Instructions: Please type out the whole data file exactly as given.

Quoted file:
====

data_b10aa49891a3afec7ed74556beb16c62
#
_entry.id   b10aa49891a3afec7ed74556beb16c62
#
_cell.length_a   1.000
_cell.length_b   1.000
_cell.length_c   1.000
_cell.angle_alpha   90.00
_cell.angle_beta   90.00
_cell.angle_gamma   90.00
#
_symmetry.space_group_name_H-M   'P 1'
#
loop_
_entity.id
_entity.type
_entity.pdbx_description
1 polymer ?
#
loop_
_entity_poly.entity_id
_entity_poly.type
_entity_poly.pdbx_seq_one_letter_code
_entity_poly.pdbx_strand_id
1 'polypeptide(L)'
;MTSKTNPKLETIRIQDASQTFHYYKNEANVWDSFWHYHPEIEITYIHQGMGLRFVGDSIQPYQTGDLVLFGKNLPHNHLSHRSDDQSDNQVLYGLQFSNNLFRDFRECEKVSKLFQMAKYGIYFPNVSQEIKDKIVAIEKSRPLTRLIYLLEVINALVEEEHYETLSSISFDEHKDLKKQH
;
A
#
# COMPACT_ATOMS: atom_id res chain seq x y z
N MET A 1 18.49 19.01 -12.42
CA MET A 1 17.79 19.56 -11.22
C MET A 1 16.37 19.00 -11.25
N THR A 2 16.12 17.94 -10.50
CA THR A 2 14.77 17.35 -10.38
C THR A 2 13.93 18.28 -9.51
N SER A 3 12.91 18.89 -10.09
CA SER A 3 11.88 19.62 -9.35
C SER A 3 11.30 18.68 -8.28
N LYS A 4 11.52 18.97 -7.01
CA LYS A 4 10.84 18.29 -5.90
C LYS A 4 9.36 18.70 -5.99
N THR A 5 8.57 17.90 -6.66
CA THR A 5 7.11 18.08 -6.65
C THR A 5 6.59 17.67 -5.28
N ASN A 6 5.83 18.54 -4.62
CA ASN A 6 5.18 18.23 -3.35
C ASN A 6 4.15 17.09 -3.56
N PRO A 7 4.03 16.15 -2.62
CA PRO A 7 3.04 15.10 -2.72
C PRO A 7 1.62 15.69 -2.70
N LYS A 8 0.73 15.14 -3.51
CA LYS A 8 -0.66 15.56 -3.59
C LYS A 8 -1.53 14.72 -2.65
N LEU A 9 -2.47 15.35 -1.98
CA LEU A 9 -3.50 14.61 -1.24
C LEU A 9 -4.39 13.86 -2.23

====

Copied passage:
data_b10aa49891a3afec7ed74556beb16c62
#
_entry.id   b10aa49891a3afec7ed74556beb16c62
#
_cell.length_a   1.000
_cell.length_b   1.000
_cell.length_c   1.000
_cell.angle_alpha   90.00
_cell.angle_beta   90.00
_cell.angle_gamma   90.00
#
_symmetry.space_group_name_H-M   'P 1'
#
loop_
_entity.id
_entity.type
_entity.pdbx_description
1 polymer ?
#
loop_
_entity_poly.entity_id
_entity_poly.type
_entity_poly.pdbx_seq_one_letter_code
_entity_poly.pdbx_strand_id
1 'polypeptide(L)'
;MTSKTNPKLETIRIQDASQTFHYYKNEANVWDSFWHYHPEIEITYIHQGMGLRFVGDSIQPYQTGDLVLFGKNLPHNHLSHRSDDQSDNQVLYGLQFSNNLFRDFRECEKVSKLFQMAKYGIYFPNVSQEIKDKIVAIEKSRPLTRLIYLLEVINALVEEEHYETLSSISFDEHKDLKKQH
;
A
#
# COMPACT_ATOMS: atom_id res chain seq x y z
N MET A 1 18.49 19.01 -12.42
CA MET A 1 17.79 19.56 -11.22
C MET A 1 16.37 19.00 -11.25
N THR A 2 16.12 17.94 -10.50
CA THR A 2 14.77 17.35 -10.38
C THR A 2 13.93 18.28 -9.51
N SER A 3 12.91 18.89 -10.09
CA SER A 3 11.88 19.62 -9.35
C SER A 3 11.30 18.68 -8.28
N LYS A 4 11.52 18.97 -7.01
CA LYS A 4 10.84 18.29 -5.90
C LYS A 4 9.36 18.70 -5.99
N THR A 5 8.57 17.90 -6.66
CA THR A 5 7.11 18.08 -6.65
C THR A 5 6.59 17.67 -5.28
N ASN A 6 5.83 18.54 -4.62
CA ASN A 6 5.18 18.23 -3.35
C ASN A 6 4.15 17.09 -3.56
N PRO A 7 4.03 16.15 -2.62
CA PRO A 7 3.04 15.10 -2.72
C PRO A 7 1.62 15.69 -2.70
N LYS A 8 0.73 15.14 -3.51
CA LYS A 8 -0.66 15.56 -3.59
C LYS A 8 -1.53 14.72 -2.65
N LEU A 9 -2.47 15.35 -1.98
CA LEU A 9 -3.50 14.61 -1.24
C LEU A 9 -4.39 13.86 -2.23